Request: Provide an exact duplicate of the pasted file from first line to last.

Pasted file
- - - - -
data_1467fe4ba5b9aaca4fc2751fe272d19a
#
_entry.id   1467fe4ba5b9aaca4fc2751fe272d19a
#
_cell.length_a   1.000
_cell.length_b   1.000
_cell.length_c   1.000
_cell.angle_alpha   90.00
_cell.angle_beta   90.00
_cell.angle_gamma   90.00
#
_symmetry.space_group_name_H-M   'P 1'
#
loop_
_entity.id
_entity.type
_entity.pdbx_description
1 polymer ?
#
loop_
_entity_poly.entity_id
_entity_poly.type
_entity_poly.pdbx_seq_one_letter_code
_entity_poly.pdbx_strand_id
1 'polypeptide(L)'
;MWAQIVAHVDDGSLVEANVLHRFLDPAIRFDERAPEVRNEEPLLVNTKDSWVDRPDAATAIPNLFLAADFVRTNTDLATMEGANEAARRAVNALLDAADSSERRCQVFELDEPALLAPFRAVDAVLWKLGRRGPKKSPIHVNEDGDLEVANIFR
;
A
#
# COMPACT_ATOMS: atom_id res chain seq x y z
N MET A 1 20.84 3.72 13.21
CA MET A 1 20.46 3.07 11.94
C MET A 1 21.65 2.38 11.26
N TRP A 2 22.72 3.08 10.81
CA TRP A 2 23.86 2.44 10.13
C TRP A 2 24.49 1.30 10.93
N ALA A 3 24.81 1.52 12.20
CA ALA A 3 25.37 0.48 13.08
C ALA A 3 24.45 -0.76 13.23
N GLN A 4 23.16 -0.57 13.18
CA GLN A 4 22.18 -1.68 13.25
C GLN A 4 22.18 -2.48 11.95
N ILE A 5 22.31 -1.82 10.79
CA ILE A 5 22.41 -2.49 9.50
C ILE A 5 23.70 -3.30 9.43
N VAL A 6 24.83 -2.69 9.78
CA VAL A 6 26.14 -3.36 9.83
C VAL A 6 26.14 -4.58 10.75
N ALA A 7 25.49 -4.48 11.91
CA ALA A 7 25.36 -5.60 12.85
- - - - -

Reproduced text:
data_1467fe4ba5b9aaca4fc2751fe272d19a
#
_entry.id   1467fe4ba5b9aaca4fc2751fe272d19a
#
_cell.length_a   1.000
_cell.length_b   1.000
_cell.length_c   1.000
_cell.angle_alpha   90.00
_cell.angle_beta   90.00
_cell.angle_gamma   90.00
#
_symmetry.space_group_name_H-M   'P 1'
#
loop_
_entity.id
_entity.type
_entity.pdbx_description
1 polymer ?
#
loop_
_entity_poly.entity_id
_entity_poly.type
_entity_poly.pdbx_seq_one_letter_code
_entity_poly.pdbx_strand_id
1 'polypeptide(L)'
;MWAQIVAHVDDGSLVEANVLHRFLDPAIRFDERAPEVRNEEPLLVNTKDSWVDRPDAATAIPNLFLAADFVRTNTDLATMEGANEAARRAVNALLDAADSSERRCQVFELDEPALLAPFRAVDAVLWKLGRRGPKKSPIHVNEDGDLEVANIFR
;
A
#
# COMPACT_ATOMS: atom_id res chain seq x y z
N MET A 1 20.84 3.72 13.21
CA MET A 1 20.46 3.07 11.94
C MET A 1 21.65 2.38 11.26
N TRP A 2 22.72 3.08 10.81
CA TRP A 2 23.86 2.44 10.13
C TRP A 2 24.49 1.30 10.93
N ALA A 3 24.81 1.52 12.20
CA ALA A 3 25.37 0.48 13.08
C ALA A 3 24.45 -0.76 13.23
N GLN A 4 23.16 -0.57 13.18
CA GLN A 4 22.18 -1.68 13.25
C GLN A 4 22.18 -2.48 11.95
N ILE A 5 22.31 -1.82 10.79
CA ILE A 5 22.41 -2.49 9.50
C ILE A 5 23.70 -3.30 9.43
N VAL A 6 24.83 -2.69 9.78
CA VAL A 6 26.14 -3.36 9.83
C VAL A 6 26.14 -4.58 10.75
N ALA A 7 25.49 -4.48 11.91
CA ALA A 7 25.36 -5.60 12.85